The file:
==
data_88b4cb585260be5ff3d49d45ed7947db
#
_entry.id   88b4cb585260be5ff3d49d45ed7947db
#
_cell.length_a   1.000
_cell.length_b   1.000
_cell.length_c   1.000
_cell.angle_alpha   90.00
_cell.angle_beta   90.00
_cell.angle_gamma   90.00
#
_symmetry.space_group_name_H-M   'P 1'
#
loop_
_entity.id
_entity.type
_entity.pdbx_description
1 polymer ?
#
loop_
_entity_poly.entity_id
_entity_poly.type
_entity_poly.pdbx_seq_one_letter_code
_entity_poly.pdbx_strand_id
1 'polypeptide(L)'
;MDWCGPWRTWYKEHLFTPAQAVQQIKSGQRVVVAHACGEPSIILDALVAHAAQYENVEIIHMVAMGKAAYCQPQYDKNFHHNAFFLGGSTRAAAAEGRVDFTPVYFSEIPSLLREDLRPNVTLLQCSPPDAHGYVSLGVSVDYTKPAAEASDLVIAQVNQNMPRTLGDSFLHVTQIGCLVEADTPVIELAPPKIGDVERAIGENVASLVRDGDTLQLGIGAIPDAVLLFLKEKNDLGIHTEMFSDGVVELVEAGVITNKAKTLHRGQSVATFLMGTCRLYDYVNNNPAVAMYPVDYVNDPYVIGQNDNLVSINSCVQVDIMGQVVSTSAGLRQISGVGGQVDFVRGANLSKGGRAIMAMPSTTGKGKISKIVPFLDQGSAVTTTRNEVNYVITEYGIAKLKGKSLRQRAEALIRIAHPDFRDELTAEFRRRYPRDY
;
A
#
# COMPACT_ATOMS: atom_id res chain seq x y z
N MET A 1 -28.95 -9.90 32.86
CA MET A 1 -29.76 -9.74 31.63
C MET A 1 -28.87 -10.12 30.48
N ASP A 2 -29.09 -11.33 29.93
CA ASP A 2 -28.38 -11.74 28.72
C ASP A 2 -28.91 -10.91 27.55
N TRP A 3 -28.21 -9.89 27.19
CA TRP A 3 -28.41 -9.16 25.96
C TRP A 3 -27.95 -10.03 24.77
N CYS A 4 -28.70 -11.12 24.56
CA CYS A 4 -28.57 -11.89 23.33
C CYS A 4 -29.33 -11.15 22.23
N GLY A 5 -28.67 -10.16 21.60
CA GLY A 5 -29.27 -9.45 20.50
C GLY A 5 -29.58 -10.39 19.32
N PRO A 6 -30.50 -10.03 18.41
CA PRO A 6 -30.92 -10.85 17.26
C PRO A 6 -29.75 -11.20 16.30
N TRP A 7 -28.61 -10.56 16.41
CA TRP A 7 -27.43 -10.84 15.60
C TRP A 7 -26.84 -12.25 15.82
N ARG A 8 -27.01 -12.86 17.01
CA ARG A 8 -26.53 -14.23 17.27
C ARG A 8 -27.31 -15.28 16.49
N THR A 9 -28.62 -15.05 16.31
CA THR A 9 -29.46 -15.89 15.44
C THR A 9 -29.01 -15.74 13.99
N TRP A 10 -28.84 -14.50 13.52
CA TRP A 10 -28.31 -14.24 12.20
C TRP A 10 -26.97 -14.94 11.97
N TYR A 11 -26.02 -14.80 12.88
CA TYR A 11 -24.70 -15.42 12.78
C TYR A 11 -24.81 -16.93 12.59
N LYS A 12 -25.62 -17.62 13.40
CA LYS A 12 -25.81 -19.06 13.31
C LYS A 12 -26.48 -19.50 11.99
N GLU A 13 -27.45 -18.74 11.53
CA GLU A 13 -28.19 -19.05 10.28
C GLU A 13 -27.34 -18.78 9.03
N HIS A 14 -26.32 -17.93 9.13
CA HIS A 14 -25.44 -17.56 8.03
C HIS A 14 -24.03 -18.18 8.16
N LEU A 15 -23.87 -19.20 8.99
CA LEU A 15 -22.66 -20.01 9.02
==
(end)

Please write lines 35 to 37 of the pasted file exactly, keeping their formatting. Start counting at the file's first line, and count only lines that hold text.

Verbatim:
CA ASP A 2 -28.38 -11.74 28.72
C ASP A 2 -28.91 -10.91 27.55
N TRP A 3 -28.21 -9.89 27.19